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Bringing generations together in the great outdoors

Bringing generations together in the great outdoors

Group of young women in front of a high ropes course

Mother-daughter duo Julie and Bonnie Hansen had the time of their lives on a recent outdoor adventure day with a group of women and girls.

For varying reasons, it’s the type of activity they say is helping to fill a gap in the outdoor sport and recreation space.

First Step Outdoors, based in the Waikato, recently ran its first Girl Powa day, an initiative designed to bring young wāhine and their Mums, aunties, caregiver or special adult together through outdoor activities.

First Step Outdoors director Kate Parr says the women and girls only day came about from parents asking for it, following a previous adventure day.

“There were Mums telling us they wanted this for their daughters. It’s about having a shared interest and relationship building,” says Kate.

Young women on a high ropes courseFirst Step Outdoors received Tū Manawa funding through Sport Waikato, which was used to subsidise costs for participants and make the Girl Powa day possible.

“Girl Powa is about removing barriers that we know prevent young people from participating in physical activity, like access to transport and cost,” says Kate.

Julie Hansen says it was these things that made a huge difference and allowed her and daughter, Bonnie to get involved.

“We’re not a typical outdoorsy family. When you go to some of these things, everyone has all the gear. They have the right shoes or the right raincoat or backpack. With Girl Powa, we didn’t need any of that specialist equipment and that instantly removed one of the barriers,” says Julie.

Bonnie, 18 was among the older girls on the day and enjoyed being able to offer her encouragement to some of the younger participants.

“You could see that when you encouraged them to keep going, they really responded to it and they seemed relieved that there was someone there for them,” says Bonnie.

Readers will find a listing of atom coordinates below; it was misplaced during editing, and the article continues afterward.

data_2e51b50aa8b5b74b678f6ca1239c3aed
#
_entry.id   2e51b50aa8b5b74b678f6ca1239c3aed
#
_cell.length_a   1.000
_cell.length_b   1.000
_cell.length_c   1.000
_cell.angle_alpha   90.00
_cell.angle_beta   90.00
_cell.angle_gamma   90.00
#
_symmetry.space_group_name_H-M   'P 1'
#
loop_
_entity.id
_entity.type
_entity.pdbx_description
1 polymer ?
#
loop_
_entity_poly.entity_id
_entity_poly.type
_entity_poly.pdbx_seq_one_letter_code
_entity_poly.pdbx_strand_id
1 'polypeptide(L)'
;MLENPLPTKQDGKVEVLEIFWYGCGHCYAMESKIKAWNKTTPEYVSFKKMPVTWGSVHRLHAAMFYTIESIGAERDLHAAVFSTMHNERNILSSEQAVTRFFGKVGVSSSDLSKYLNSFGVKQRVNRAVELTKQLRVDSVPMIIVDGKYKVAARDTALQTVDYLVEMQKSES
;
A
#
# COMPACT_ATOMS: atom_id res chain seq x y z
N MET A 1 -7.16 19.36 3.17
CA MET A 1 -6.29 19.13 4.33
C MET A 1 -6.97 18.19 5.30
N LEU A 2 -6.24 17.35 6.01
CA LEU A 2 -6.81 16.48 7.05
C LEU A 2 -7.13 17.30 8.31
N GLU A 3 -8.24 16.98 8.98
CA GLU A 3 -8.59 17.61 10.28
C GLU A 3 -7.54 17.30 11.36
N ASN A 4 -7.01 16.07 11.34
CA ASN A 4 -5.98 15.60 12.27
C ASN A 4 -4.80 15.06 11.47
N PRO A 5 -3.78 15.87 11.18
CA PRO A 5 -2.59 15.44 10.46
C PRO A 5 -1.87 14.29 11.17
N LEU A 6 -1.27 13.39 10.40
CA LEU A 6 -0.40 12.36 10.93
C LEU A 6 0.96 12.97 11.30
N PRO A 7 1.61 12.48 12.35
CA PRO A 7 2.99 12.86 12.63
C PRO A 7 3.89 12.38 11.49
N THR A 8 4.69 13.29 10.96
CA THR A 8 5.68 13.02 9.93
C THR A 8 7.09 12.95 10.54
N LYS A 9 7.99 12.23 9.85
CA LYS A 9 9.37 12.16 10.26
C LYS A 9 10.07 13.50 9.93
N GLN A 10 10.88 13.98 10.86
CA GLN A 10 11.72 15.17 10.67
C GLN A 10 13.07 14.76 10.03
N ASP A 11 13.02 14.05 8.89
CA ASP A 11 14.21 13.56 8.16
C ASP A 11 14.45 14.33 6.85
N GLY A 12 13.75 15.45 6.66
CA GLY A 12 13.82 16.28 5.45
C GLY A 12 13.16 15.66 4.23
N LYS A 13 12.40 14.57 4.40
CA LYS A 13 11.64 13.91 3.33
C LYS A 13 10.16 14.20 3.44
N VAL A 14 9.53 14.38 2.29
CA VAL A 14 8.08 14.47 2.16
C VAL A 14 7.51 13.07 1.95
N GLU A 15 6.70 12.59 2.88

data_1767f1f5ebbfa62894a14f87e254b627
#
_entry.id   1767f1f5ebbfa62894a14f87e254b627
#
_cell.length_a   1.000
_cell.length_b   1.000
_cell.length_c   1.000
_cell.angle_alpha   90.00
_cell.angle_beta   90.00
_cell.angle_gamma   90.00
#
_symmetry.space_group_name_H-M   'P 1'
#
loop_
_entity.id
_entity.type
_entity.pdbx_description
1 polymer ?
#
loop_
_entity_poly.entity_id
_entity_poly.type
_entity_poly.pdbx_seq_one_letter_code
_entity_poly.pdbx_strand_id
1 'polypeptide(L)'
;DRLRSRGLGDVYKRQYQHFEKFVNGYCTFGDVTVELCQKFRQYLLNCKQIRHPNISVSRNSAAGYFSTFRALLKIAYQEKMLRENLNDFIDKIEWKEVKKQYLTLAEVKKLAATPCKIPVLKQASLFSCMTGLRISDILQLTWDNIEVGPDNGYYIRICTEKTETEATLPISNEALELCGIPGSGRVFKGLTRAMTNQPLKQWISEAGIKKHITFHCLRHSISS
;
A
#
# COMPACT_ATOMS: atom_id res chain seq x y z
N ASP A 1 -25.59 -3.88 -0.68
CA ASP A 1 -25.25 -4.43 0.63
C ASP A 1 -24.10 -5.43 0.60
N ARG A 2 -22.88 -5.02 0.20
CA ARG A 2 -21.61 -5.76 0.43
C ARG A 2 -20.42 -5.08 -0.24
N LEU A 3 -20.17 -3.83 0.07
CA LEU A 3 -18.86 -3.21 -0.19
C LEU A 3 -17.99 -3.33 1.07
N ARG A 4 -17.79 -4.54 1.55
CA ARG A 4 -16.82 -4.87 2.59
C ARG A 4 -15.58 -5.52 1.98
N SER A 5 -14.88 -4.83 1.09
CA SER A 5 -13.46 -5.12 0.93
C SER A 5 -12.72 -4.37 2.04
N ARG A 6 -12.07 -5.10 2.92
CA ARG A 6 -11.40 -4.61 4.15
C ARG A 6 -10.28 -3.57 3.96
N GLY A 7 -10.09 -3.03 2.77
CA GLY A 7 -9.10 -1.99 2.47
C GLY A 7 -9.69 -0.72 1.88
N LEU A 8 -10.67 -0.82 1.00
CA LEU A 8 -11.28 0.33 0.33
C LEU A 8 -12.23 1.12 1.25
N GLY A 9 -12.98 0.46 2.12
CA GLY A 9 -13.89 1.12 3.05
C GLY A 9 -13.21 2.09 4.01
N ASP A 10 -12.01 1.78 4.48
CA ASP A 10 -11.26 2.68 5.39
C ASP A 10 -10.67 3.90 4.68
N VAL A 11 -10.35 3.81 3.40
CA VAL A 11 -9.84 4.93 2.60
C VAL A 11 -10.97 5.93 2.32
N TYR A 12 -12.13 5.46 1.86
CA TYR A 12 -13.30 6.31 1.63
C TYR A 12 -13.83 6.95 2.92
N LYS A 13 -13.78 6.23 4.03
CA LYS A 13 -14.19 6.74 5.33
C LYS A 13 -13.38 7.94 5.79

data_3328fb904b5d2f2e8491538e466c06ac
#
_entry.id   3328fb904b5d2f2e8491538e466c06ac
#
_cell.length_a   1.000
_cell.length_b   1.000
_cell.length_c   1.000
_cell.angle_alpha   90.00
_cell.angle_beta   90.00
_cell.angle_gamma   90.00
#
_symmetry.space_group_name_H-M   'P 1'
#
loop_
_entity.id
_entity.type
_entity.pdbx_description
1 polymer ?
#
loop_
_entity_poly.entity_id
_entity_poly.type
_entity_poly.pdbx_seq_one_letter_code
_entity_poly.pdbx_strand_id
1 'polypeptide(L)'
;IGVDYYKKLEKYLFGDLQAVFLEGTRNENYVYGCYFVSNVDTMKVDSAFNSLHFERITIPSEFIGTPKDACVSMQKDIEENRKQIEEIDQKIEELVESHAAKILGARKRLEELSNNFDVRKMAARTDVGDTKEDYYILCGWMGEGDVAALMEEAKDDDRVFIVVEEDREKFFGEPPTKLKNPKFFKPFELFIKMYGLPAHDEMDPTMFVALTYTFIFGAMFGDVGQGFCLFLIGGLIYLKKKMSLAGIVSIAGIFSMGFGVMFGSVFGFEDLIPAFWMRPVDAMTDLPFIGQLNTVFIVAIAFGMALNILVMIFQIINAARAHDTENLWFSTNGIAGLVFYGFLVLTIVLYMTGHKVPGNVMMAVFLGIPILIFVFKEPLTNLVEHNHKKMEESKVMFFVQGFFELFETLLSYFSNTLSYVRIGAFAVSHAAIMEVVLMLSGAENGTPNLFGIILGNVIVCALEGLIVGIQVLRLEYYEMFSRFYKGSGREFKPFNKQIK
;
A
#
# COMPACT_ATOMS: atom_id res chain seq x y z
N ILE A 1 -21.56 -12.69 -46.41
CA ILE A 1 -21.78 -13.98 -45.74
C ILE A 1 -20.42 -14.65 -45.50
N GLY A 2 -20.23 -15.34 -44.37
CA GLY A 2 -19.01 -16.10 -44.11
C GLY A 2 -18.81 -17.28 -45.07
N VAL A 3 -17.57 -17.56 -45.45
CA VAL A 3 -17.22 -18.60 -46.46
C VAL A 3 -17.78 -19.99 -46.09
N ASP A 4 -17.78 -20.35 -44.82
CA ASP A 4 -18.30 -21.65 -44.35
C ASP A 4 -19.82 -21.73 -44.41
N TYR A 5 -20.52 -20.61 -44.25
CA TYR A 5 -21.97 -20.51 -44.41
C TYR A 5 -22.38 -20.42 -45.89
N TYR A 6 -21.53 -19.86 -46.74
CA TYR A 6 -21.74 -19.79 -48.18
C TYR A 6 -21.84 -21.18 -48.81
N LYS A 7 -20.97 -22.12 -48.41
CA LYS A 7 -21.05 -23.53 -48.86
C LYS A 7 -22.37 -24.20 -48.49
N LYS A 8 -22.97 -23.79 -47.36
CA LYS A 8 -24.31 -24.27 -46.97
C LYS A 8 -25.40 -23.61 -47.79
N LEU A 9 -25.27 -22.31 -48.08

Julie says it was seeing the leadership and bravery of all the young women that amazed her and made her one very proud Mum.

“I loved that they could have that fun and at the same time understand that they were looking out for each other,” says Julie.

Kate says the adults were really challenged on the high ropes and some special moments emerged from this with adults soon realising their rangatahi had little to no fear in the same setting.

“I’m in my 50s so this is not the sort of thing I do. It was neat to participate, and I was really gobsmacked by my daughter, who was so brave. Everyone thinks their own kids are great but to then see her do these things that I was too scared to do was great,” says Julie.

For Bonnie, the highlight of the day came when she and her new friend completed a two-person high ropes course together blind-folded.

Bonnie says she would encourage anyone to give a Girl Powa day a go.

“Even if it is just one weekend, you can look back on that as a really fun weekend’s activity.”

While Bonnie says the activities weren’t new to her, the girls and women only environment was.

“I felt more comfortable because it was just girls and no pressure. It was just about doing things if you wanted to.”

Visit First Step Outdoors - Home for more information about upcoming programmes.

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